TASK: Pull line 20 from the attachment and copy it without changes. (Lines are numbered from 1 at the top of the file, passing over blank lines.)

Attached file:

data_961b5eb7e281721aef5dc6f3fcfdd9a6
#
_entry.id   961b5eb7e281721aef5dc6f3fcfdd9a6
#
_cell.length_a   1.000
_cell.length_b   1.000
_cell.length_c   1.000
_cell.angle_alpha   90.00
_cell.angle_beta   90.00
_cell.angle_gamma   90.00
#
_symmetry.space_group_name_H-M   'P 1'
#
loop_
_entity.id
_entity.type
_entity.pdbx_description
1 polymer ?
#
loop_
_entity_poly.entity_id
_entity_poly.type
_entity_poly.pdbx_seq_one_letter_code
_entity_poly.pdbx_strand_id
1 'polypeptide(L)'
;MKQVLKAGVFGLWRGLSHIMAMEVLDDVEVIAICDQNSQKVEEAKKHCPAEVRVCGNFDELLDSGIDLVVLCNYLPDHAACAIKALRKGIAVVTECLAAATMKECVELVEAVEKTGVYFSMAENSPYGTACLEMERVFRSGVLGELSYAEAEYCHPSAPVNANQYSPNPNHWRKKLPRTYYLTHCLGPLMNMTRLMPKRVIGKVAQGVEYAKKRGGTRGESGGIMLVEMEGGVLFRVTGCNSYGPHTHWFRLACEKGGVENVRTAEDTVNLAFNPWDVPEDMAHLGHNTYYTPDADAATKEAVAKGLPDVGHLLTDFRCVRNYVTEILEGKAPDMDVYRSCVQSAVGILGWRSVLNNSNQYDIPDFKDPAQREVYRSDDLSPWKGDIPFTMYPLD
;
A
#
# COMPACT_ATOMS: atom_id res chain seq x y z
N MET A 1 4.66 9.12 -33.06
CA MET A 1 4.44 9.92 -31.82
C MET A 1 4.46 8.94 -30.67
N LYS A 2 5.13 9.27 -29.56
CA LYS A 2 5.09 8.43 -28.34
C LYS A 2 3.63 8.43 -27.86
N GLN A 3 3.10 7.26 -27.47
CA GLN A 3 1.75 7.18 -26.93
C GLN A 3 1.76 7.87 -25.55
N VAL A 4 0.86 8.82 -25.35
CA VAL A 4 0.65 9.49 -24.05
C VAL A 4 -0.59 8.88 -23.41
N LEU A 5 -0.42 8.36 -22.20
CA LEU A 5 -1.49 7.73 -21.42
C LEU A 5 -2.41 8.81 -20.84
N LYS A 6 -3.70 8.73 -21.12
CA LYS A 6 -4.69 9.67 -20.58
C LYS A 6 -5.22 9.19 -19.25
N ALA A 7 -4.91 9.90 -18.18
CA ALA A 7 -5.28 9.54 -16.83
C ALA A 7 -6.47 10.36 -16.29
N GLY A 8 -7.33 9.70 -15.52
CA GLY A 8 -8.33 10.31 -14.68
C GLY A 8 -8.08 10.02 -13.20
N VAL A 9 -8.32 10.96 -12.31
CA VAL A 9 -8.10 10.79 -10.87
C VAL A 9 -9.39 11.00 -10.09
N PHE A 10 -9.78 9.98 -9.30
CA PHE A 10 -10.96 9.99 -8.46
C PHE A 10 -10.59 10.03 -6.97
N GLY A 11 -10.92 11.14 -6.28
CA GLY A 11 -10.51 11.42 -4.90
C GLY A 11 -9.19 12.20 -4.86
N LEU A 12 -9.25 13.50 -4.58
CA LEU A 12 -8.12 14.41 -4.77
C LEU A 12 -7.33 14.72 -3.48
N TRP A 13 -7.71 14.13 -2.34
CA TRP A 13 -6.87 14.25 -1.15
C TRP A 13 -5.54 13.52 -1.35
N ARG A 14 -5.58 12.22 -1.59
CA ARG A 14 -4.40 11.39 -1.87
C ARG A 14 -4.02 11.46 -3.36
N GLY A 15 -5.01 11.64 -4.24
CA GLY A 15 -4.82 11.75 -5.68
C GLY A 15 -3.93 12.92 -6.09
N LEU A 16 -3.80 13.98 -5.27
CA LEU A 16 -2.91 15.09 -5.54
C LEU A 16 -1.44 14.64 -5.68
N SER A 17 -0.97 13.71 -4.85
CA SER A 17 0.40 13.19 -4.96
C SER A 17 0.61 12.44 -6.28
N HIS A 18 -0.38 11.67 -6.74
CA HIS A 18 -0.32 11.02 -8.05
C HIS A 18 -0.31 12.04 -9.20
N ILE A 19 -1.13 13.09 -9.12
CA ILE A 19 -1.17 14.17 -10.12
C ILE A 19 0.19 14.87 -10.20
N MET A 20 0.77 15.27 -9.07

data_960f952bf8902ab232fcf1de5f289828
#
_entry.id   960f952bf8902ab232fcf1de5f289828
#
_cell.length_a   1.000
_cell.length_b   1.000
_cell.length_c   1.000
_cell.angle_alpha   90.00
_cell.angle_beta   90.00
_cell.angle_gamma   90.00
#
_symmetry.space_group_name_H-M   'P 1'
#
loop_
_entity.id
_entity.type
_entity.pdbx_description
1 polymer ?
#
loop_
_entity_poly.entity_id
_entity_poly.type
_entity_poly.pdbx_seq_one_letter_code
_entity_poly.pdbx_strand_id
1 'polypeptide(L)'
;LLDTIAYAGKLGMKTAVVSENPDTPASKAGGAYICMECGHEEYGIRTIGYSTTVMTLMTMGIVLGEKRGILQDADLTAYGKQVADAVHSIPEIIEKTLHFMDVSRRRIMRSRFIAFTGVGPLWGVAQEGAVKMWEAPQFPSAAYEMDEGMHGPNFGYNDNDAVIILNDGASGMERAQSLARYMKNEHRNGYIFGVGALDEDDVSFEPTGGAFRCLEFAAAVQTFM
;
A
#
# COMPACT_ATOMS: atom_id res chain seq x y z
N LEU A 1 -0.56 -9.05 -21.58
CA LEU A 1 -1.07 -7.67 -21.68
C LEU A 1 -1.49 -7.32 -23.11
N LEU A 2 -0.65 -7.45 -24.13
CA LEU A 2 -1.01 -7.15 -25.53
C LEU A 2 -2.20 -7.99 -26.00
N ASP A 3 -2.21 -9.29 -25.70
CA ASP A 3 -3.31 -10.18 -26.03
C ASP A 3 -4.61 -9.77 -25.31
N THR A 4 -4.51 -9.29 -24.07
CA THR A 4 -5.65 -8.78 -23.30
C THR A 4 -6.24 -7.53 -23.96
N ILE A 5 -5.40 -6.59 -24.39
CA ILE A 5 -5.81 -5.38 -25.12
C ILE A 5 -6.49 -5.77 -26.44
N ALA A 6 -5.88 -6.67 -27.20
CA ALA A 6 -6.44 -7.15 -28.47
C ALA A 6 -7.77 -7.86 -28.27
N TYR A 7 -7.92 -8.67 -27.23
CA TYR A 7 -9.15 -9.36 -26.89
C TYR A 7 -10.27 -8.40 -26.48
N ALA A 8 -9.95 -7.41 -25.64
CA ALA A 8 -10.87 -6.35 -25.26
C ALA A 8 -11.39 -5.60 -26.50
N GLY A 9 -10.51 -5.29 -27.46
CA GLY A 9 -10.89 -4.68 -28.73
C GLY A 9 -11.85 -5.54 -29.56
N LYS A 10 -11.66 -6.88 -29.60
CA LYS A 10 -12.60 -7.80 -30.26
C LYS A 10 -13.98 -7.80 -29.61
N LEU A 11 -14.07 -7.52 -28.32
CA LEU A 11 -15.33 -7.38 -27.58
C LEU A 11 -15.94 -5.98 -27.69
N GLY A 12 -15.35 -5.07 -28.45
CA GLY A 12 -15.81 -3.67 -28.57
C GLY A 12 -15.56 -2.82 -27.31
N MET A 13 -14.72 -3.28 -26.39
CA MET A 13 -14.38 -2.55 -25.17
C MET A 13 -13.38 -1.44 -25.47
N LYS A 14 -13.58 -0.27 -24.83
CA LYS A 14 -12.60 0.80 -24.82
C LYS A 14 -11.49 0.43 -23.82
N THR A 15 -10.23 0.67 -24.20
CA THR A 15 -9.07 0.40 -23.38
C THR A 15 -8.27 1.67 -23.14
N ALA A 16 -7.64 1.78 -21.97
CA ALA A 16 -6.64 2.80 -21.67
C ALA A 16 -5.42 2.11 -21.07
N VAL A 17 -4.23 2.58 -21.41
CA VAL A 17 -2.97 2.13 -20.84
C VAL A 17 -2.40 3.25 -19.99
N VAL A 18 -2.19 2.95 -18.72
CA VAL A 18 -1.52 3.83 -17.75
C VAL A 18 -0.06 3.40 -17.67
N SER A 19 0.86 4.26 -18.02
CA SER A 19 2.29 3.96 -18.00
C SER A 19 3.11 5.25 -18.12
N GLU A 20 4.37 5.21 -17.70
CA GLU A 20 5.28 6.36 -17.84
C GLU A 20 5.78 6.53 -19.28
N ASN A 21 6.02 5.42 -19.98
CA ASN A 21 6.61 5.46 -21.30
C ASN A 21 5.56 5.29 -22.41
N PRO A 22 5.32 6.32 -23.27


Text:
loop_